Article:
By Pascal Fletcher, Reuters
DURBAN, South Africa, March 26 (Reuters) – “BRICS, Don’t Carve Africa” reads a banner in a church hall in downtown Durban where civil society activists have gathered to cast a critical eye at a summit of five global emerging powers.
The slogan evokes the 19th Century conference in Berlin where the predominant European colonial states carved up the African continent in a scramble historians see as epitomising the brash exploitative capitalism of the time.
Decades after Africans threw off the colonial yoke, it is the turn of the blossoming BRICS group of Brazil, Russia, China, India and South Africa to find their motives coming under scrutiny as they proclaim an altruistic-sounding “partnership for development, integration and industrialization” with Africa.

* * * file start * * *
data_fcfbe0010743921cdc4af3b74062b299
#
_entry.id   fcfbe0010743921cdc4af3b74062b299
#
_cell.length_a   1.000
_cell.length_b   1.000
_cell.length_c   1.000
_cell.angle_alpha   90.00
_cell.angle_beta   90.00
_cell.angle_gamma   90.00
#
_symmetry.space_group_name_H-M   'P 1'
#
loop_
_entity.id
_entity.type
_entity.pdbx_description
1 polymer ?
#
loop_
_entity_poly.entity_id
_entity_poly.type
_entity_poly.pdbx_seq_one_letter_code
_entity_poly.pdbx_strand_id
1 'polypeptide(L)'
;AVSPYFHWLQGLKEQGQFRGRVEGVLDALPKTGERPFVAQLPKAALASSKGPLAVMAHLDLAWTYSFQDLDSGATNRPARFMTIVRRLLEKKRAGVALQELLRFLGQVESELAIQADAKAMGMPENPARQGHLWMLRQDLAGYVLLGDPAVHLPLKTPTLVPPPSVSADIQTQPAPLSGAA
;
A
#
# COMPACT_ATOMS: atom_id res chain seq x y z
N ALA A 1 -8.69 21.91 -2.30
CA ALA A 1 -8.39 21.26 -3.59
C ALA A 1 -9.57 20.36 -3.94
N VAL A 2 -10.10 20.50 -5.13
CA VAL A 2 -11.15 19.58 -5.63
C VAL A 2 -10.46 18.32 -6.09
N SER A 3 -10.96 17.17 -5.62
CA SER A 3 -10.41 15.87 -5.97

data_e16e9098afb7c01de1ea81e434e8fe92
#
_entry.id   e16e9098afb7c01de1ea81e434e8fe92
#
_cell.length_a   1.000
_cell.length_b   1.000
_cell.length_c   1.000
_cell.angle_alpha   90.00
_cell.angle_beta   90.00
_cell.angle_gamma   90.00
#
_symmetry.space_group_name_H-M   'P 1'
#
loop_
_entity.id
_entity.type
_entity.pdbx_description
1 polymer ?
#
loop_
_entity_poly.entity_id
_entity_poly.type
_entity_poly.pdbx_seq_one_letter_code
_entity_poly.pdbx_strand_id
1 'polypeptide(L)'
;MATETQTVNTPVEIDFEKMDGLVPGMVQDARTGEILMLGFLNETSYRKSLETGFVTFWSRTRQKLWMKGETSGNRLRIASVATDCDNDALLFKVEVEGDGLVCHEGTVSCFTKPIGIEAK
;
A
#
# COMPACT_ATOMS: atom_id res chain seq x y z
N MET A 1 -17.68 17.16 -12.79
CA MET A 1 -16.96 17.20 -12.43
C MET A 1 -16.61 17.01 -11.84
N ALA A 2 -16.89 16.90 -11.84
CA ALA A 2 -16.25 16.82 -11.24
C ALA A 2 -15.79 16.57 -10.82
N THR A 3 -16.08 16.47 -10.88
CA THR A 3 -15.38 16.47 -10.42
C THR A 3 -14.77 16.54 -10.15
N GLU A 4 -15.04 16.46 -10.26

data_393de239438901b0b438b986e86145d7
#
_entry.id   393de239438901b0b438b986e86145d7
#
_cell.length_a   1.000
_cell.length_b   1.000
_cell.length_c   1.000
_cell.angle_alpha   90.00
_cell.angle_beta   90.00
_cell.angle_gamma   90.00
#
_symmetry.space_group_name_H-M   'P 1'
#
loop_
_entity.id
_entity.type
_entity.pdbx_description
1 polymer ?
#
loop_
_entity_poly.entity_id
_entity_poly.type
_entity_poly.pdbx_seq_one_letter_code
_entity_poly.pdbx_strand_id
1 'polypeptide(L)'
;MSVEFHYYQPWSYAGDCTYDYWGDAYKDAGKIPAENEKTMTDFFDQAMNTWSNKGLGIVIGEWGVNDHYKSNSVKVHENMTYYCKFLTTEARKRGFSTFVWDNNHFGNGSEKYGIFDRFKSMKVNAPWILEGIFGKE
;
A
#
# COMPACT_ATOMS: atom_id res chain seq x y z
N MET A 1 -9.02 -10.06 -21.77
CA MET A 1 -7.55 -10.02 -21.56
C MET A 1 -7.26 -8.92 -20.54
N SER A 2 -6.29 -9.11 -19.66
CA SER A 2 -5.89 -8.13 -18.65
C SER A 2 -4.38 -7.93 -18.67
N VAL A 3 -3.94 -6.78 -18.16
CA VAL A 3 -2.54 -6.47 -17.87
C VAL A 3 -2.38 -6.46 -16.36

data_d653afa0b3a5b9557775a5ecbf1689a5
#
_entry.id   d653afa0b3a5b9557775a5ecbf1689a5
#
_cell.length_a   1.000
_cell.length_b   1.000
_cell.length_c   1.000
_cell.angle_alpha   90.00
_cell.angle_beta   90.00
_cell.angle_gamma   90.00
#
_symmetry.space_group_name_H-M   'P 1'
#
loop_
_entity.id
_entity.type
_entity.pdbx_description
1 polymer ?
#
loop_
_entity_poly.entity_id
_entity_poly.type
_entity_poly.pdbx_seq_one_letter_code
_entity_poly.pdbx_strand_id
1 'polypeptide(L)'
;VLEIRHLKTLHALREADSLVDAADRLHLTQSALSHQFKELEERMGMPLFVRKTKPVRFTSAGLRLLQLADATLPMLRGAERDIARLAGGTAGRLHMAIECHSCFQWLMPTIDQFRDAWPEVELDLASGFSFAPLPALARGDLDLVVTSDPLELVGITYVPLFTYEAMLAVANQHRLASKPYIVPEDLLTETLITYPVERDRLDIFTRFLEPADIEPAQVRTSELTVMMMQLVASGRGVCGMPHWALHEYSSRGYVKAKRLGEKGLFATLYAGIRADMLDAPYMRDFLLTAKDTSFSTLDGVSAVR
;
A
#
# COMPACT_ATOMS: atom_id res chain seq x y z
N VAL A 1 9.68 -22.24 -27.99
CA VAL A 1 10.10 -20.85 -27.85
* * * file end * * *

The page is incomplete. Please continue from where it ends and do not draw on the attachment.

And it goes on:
Led by that giant of the emerging powers, China, the BRICS are now Africa’s largest trading partners and its biggest new group of investors. BRICS-Africa trade is seen eclipsing $500 billion by 2015, with China taking the lion’s share of 60 percent of this, according to Standard Bank.
BRICS leaders persist in presenting their group – which represents more than 40 percent of the world’s population and one fifth of global gross domestic product – in the warm and fuzzy framework of benevolent South-South cooperation, an essential counterweight to the ‘old’ West and a better partner for the poor masses of the developing world. Continue reading